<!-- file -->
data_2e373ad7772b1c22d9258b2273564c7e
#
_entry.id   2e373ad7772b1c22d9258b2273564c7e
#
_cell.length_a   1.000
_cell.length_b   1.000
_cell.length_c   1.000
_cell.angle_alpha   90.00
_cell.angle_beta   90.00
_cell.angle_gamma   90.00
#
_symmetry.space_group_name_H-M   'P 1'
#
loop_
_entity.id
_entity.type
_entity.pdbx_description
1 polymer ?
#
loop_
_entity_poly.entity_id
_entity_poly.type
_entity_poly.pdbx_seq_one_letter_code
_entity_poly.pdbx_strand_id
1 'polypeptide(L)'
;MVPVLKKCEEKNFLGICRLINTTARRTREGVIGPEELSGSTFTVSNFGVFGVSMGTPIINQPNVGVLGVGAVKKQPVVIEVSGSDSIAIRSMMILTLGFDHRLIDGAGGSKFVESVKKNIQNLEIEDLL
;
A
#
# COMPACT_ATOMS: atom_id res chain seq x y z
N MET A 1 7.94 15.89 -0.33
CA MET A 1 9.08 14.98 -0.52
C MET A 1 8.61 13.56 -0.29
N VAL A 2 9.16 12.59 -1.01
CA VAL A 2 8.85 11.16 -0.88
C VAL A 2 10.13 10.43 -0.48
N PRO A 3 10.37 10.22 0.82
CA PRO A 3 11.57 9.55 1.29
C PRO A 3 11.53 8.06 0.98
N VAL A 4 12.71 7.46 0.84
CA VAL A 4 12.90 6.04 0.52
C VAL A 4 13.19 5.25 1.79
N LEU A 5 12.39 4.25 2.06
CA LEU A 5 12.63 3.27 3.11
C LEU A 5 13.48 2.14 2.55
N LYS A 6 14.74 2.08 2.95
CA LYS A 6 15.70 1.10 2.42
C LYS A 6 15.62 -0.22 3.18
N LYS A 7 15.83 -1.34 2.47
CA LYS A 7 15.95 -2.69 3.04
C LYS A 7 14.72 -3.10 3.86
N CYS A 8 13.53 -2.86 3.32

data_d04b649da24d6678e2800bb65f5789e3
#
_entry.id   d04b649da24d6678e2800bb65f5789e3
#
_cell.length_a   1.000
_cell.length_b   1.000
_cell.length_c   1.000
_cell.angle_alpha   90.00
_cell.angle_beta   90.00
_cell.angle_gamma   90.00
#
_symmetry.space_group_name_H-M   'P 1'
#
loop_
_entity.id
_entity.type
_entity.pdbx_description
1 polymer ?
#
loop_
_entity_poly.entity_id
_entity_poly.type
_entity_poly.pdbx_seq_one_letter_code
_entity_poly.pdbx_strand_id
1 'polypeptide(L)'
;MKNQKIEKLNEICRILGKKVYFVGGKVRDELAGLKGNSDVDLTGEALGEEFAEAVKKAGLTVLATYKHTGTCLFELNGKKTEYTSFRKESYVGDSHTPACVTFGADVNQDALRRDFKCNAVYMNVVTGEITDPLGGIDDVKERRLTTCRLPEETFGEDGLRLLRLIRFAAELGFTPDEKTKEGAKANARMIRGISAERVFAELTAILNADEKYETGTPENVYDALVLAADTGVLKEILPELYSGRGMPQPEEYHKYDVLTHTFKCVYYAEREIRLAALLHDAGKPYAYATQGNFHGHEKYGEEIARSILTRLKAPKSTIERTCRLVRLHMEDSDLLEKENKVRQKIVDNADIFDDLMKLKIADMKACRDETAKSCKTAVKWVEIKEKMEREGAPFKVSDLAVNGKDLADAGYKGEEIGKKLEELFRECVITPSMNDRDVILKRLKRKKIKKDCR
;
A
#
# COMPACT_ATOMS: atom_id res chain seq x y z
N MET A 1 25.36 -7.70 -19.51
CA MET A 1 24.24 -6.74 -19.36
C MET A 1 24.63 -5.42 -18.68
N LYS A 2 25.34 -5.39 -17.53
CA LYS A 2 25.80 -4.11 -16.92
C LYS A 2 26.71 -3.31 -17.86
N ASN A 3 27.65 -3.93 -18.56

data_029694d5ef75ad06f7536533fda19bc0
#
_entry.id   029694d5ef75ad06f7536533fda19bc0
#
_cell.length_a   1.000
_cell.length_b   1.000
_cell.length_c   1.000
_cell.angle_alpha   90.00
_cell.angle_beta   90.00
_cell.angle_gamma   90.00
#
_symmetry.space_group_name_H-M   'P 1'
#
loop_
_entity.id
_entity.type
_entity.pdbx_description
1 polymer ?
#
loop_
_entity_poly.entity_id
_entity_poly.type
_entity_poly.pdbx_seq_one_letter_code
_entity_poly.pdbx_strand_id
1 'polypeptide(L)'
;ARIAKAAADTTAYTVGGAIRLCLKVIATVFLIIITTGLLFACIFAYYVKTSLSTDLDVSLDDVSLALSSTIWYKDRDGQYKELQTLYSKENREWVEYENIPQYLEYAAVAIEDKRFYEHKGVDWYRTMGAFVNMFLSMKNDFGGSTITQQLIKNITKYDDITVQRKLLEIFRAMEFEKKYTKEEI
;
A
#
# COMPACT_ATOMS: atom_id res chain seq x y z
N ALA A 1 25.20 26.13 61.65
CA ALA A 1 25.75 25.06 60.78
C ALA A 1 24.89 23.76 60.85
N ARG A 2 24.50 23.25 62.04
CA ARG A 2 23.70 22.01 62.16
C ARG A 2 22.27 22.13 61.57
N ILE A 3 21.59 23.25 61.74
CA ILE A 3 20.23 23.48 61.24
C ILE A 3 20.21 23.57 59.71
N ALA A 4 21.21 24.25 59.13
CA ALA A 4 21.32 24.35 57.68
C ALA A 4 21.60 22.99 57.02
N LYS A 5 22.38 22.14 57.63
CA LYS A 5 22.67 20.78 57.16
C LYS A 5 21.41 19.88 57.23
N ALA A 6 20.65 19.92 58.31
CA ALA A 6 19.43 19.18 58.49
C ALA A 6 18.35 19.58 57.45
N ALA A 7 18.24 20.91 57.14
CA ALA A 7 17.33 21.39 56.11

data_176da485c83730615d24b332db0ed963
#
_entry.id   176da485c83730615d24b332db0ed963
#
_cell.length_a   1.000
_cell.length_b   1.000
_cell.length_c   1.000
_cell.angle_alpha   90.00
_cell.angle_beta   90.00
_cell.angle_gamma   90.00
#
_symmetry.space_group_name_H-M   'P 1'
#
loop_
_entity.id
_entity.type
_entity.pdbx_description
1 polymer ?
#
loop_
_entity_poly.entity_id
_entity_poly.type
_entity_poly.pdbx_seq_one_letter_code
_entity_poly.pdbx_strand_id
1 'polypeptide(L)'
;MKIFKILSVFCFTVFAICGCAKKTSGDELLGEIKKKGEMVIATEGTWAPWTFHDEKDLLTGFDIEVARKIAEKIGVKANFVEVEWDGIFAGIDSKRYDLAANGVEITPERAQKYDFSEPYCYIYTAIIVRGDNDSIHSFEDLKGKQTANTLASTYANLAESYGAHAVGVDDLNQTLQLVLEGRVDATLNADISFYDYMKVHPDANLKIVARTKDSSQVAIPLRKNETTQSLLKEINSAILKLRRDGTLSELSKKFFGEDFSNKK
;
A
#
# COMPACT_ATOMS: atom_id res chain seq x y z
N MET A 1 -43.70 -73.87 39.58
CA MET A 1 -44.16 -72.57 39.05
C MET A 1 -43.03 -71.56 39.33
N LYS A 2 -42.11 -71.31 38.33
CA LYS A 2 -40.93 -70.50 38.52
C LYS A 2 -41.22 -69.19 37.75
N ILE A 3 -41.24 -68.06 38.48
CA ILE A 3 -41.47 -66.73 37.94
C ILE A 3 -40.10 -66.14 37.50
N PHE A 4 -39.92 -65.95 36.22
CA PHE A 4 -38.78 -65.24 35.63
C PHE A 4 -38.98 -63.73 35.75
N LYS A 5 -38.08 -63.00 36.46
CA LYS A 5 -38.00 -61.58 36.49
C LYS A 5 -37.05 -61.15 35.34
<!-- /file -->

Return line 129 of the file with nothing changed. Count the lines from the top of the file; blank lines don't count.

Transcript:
N ALA A 4 21.21 24.25 59.13